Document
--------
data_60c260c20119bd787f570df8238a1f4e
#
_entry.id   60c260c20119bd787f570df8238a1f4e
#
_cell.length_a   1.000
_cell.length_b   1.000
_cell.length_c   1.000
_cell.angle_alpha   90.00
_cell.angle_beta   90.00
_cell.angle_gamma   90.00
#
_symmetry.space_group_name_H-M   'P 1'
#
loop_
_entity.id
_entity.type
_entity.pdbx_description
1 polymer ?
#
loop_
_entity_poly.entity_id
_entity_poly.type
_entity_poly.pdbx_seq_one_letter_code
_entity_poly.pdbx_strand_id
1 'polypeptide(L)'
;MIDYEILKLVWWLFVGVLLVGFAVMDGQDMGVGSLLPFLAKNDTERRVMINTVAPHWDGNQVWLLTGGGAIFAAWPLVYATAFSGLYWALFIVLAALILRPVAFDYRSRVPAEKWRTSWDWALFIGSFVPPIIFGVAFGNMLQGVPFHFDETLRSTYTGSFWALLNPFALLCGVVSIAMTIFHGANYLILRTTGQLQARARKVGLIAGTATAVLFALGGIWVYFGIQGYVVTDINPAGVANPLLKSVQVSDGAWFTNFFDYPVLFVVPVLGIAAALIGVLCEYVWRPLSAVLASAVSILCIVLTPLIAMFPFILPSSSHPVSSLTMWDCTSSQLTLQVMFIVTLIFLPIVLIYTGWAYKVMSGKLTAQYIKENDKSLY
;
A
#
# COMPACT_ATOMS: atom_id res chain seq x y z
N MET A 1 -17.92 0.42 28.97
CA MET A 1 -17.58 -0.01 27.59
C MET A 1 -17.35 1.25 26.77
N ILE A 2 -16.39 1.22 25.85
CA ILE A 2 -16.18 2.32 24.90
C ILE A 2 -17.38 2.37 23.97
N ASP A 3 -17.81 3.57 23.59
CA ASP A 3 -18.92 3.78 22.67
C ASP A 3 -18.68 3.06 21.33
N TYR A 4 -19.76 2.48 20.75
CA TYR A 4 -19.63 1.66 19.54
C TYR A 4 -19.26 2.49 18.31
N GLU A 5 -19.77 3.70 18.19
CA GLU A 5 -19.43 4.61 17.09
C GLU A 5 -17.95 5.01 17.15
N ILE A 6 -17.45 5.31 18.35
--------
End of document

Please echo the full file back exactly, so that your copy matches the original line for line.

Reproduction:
data_60c260c20119bd787f570df8238a1f4e
#
_entry.id   60c260c20119bd787f570df8238a1f4e
#
_cell.length_a   1.000
_cell.length_b   1.000
_cell.length_c   1.000
_cell.angle_alpha   90.00
_cell.angle_beta   90.00
_cell.angle_gamma   90.00
#
_symmetry.space_group_name_H-M   'P 1'
#
loop_
_entity.id
_entity.type
_entity.pdbx_description
1 polymer ?
#
loop_
_entity_poly.entity_id
_entity_poly.type
_entity_poly.pdbx_seq_one_letter_code
_entity_poly.pdbx_strand_id
1 'polypeptide(L)'
;MIDYEILKLVWWLFVGVLLVGFAVMDGQDMGVGSLLPFLAKNDTERRVMINTVAPHWDGNQVWLLTGGGAIFAAWPLVYATAFSGLYWALFIVLAALILRPVAFDYRSRVPAEKWRTSWDWALFIGSFVPPIIFGVAFGNMLQGVPFHFDETLRSTYTGSFWALLNPFALLCGVVSIAMTIFHGANYLILRTTGQLQARARKVGLIAGTATAVLFALGGIWVYFGIQGYVVTDINPAGVANPLLKSVQVSDGAWFTNFFDYPVLFVVPVLGIAAALIGVLCEYVWRPLSAVLASAVSILCIVLTPLIAMFPFILPSSSHPVSSLTMWDCTSSQLTLQVMFIVTLIFLPIVLIYTGWAYKVMSGKLTAQYIKENDKSLY
;
A
#
# COMPACT_ATOMS: atom_id res chain seq x y z
N MET A 1 -17.92 0.42 28.97
CA MET A 1 -17.58 -0.01 27.59
C MET A 1 -17.35 1.25 26.77
N ILE A 2 -16.39 1.22 25.85
CA ILE A 2 -16.18 2.32 24.90
C ILE A 2 -17.38 2.37 23.97
N ASP A 3 -17.81 3.57 23.59
CA ASP A 3 -18.92 3.78 22.67
C ASP A 3 -18.68 3.06 21.33
N TYR A 4 -19.76 2.48 20.75
CA TYR A 4 -19.63 1.66 19.54
C TYR A 4 -19.26 2.49 18.31
N GLU A 5 -19.77 3.70 18.19
CA GLU A 5 -19.43 4.61 17.09
C GLU A 5 -17.95 5.01 17.15
N ILE A 6 -17.45 5.31 18.35